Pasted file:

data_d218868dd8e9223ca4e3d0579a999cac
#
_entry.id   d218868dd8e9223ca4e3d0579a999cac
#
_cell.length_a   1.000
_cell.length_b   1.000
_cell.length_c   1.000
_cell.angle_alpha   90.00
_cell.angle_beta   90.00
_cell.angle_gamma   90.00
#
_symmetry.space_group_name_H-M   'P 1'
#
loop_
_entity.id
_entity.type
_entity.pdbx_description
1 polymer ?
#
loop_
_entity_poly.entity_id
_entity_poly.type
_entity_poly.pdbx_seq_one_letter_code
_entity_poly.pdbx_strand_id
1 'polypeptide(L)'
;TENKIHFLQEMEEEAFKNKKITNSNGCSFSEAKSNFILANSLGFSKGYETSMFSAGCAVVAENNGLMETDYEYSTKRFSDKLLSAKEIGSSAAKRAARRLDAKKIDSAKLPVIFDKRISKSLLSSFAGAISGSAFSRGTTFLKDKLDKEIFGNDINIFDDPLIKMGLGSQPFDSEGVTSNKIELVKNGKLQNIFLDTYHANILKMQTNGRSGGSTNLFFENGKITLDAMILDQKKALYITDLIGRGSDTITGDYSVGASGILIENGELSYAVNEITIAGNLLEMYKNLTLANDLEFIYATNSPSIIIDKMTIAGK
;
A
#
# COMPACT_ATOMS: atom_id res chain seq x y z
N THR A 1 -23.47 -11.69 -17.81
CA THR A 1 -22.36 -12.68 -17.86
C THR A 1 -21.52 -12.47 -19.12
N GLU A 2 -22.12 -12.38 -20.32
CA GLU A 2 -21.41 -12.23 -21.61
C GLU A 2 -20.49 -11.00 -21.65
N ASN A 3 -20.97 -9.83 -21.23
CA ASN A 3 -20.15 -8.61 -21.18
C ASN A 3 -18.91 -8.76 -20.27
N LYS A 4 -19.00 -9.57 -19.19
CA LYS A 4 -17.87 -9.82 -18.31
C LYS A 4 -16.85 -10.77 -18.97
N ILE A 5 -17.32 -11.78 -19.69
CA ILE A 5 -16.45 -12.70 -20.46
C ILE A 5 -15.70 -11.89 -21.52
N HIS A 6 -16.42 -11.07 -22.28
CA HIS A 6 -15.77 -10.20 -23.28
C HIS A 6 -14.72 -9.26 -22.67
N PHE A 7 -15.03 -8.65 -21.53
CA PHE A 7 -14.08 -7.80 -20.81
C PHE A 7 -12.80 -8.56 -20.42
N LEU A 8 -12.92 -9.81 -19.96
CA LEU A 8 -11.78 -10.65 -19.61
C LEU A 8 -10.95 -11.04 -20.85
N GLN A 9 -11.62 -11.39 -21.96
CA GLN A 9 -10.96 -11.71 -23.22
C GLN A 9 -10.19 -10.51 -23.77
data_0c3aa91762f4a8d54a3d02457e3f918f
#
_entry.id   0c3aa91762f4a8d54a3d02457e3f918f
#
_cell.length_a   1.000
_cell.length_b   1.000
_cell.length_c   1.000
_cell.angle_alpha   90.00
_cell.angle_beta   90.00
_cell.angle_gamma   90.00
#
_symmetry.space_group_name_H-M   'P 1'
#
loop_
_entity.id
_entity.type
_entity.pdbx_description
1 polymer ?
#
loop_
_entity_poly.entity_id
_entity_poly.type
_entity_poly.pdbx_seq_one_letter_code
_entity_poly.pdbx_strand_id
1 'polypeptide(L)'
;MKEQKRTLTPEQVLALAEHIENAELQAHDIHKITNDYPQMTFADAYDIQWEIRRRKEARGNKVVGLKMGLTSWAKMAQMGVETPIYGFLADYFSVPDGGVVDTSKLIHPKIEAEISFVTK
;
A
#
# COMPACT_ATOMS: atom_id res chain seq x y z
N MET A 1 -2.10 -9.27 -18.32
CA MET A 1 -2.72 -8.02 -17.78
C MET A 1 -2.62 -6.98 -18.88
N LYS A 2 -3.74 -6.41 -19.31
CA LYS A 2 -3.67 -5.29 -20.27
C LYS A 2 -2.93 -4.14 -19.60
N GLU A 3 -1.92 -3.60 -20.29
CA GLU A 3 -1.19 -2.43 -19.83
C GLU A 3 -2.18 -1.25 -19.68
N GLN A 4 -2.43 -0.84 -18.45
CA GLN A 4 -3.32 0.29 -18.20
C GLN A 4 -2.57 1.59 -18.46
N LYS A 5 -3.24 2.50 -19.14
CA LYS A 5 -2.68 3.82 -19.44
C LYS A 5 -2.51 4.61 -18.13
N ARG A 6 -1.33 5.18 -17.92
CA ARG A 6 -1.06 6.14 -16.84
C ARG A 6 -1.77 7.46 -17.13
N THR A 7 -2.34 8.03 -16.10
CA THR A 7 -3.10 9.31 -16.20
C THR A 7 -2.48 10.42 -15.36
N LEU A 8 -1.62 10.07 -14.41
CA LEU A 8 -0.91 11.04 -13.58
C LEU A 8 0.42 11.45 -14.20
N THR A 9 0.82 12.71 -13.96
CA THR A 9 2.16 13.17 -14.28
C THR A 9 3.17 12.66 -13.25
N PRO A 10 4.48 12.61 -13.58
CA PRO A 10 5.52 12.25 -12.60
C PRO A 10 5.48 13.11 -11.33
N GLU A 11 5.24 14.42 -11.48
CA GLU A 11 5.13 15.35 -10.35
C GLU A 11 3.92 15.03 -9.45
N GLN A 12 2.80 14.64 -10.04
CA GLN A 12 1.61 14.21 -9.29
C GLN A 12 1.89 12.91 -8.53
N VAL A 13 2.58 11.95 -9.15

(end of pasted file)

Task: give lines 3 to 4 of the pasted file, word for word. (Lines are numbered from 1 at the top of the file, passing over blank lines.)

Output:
_entry.id   d218868dd8e9223ca4e3d0579a999cac
#